WHEN I was 17 my view of the world changed forever.
Living in Denmark as part of a year-long student exchange, my first host father said something that blew my mind.
We were walking through the dimly-lit, cobble-stoned streets of Odense - Denmark's third largest city with a population comparable to Brisbane at the time - when he said he'd have no hesitation in letting me walk through the city alone at night.
"Denmark is very safe," he said.
"Women don't have to worry about walking home alone at night ever."
Having grown up on a Riverina sheep station miles from anywhere, I might have been naive enough to think this was the case in Australian cities too.
Yet I knew it wasn't.
My highly-educated, chief executive of a big Danish soft drink company host father, knew it too.
Otherwise, he wouldn't have even made the point that night on the streets of Odense, which is best known as being the birthplace of that famous writer of fairy tales Hans Christian Andersen.
British barrister Harriet Johnson recently tweeted:
Every woman you know has taken a longer route.
Has doubled back on herself.
Has pretended to dawdle by a shop window.
Has held her keys in her hand.
Has made a fake phone call.
Has rounded a corner and run.
Every woman you know has walked home scared.
Every woman you know.
Going on to spend my exchange year in 1989 on the west coast of Denmark in a historical port town similar in size to Echuca, I found that personal safety and respect for all people were standard issue.
They were a birthright, not a privilege.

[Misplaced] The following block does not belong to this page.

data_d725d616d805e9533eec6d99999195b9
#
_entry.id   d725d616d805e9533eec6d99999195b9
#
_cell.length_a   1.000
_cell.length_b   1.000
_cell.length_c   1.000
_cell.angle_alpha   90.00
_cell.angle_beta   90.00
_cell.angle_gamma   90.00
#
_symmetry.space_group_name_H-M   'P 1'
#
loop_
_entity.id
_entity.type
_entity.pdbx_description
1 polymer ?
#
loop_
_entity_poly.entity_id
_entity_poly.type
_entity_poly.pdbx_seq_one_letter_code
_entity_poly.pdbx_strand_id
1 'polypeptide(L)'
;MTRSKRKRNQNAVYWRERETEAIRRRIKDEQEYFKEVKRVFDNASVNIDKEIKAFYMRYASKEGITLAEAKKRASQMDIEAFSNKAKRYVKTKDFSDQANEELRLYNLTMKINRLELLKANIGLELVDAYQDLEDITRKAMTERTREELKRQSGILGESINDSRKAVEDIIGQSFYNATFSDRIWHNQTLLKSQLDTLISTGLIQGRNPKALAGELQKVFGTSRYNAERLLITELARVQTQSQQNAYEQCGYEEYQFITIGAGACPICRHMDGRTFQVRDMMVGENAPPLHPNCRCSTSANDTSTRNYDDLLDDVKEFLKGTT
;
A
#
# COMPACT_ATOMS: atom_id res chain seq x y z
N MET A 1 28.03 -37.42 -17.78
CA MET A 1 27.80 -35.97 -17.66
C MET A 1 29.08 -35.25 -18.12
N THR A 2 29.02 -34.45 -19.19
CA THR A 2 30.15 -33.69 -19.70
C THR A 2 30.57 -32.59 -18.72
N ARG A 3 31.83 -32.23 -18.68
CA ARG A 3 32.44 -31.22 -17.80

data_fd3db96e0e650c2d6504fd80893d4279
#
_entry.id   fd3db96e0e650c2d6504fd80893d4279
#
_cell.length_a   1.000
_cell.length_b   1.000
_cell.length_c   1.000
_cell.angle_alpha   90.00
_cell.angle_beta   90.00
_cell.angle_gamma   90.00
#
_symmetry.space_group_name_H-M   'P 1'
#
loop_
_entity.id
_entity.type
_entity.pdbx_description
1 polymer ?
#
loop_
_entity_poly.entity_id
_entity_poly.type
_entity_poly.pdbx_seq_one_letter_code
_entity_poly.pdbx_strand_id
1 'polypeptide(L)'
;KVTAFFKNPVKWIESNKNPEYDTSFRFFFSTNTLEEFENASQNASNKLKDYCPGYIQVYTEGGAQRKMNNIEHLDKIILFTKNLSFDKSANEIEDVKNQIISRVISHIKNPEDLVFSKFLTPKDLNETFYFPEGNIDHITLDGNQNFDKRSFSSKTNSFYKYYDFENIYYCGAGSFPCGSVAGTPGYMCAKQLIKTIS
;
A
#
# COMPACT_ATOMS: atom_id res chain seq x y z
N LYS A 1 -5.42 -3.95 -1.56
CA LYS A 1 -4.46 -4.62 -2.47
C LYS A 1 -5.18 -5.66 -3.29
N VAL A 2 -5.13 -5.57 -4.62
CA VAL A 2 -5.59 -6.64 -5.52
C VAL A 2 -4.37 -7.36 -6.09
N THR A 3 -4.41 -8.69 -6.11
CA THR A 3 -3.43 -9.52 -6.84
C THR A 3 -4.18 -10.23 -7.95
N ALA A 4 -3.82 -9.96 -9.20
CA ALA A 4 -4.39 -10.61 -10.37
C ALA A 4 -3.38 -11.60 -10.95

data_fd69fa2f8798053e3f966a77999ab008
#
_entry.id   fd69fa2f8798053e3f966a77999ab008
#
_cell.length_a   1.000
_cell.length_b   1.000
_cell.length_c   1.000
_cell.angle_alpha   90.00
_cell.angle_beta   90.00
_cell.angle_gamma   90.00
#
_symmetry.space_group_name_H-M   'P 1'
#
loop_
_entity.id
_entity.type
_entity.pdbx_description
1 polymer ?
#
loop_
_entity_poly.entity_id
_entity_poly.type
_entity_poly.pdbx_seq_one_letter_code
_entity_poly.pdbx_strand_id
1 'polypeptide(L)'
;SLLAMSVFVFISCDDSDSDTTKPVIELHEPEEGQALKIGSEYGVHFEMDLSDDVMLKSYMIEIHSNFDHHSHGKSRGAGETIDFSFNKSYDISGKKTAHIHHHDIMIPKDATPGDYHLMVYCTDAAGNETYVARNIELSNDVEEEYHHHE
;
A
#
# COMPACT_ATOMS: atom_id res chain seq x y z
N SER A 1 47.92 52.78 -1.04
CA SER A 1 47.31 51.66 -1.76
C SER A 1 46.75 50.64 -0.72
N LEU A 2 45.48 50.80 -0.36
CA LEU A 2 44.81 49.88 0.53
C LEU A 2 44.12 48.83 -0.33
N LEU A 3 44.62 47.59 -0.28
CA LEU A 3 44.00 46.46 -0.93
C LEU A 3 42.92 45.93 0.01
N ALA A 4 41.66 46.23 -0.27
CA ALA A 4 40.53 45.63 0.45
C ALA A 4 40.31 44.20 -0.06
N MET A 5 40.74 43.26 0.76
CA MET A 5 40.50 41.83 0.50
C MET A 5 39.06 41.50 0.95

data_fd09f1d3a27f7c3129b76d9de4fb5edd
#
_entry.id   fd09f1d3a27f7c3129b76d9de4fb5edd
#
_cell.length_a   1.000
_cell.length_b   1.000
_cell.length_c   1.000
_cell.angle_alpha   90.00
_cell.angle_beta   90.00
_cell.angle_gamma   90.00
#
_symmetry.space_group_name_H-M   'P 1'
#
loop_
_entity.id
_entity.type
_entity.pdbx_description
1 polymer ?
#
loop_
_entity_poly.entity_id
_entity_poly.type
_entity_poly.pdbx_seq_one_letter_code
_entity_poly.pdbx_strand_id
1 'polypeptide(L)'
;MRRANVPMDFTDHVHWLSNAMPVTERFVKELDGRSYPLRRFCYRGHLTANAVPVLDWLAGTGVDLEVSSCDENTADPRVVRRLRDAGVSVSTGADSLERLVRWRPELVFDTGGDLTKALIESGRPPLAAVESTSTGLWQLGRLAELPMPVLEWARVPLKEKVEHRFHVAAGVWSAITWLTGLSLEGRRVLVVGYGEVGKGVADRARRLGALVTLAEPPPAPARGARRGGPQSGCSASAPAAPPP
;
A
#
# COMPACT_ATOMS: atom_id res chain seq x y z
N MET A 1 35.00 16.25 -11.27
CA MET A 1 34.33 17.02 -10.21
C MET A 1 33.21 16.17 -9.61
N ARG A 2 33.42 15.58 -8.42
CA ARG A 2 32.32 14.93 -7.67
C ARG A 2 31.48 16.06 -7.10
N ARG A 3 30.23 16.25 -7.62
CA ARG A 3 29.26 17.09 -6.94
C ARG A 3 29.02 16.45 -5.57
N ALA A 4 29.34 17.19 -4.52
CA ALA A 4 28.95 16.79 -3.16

Interestingly, you don't always appreciate what you've got.
My first Danish host sister bemoaned the "rude" and "forthright" Danes. Unlike the British, she said her people were too pushy and there were no niceties (ie. there's no Danish word for "please"); the youth were always knocking each other over to get into the disco, the bar or the unisex toilets.
"In England, the men hold open the doors and let women go first," she'd say.
"That would never happen in Denmark!"
I don't begrudge anyone who holds a door open for another but you'd hope they do it because the other person is a human being, not because they're a "lady".
MORE MATERIAL GIRL:
Sadly, the "ladies first" approach is a furphy. Casual sexism, gendered violence and lack of pay parity have proliferated throughout history in otherwise civilised countries like Britain, Australia and the US.
Sadly, the "ladies first" approach is a furphy.
Casual sexism, gendered violence and lack of pay parity have proliferated throughout history in otherwise civilised countries like Britain, Australia and the US.
While equal female representation in politics would go a long way to address gender equality and violence prevention, many First World nations still won't get there any time soon.
It may be because the souped-up boys' club of politics rewards men who play hard and work just hard enough.
The women who do step up to the plate on politics are judged through an entirely different lens.
In 2005, Julia Gillard was mocked in a Good Weekend cover story featuring her Melbourne home for having an empty fruit bowl and tatty curtains. (Far worse was yet to come for our first female prime minister.)
Sixteen years later we're still reeling over the rotten-to-the-core-culture that permeates Federal Parliament.
Porepunkah resident Gesine Wiedmann, who has been an activist since the women's liberation movement of the 1970s, said few inroads had been made on gender equality.
"Our leaders need to take charge and be the change; not be the ones calling women liars and cows," she said.
From the top down, gender equality in both work and life should simply be the norm, not the ever-unattainable fairy tale.
Enough is enough!
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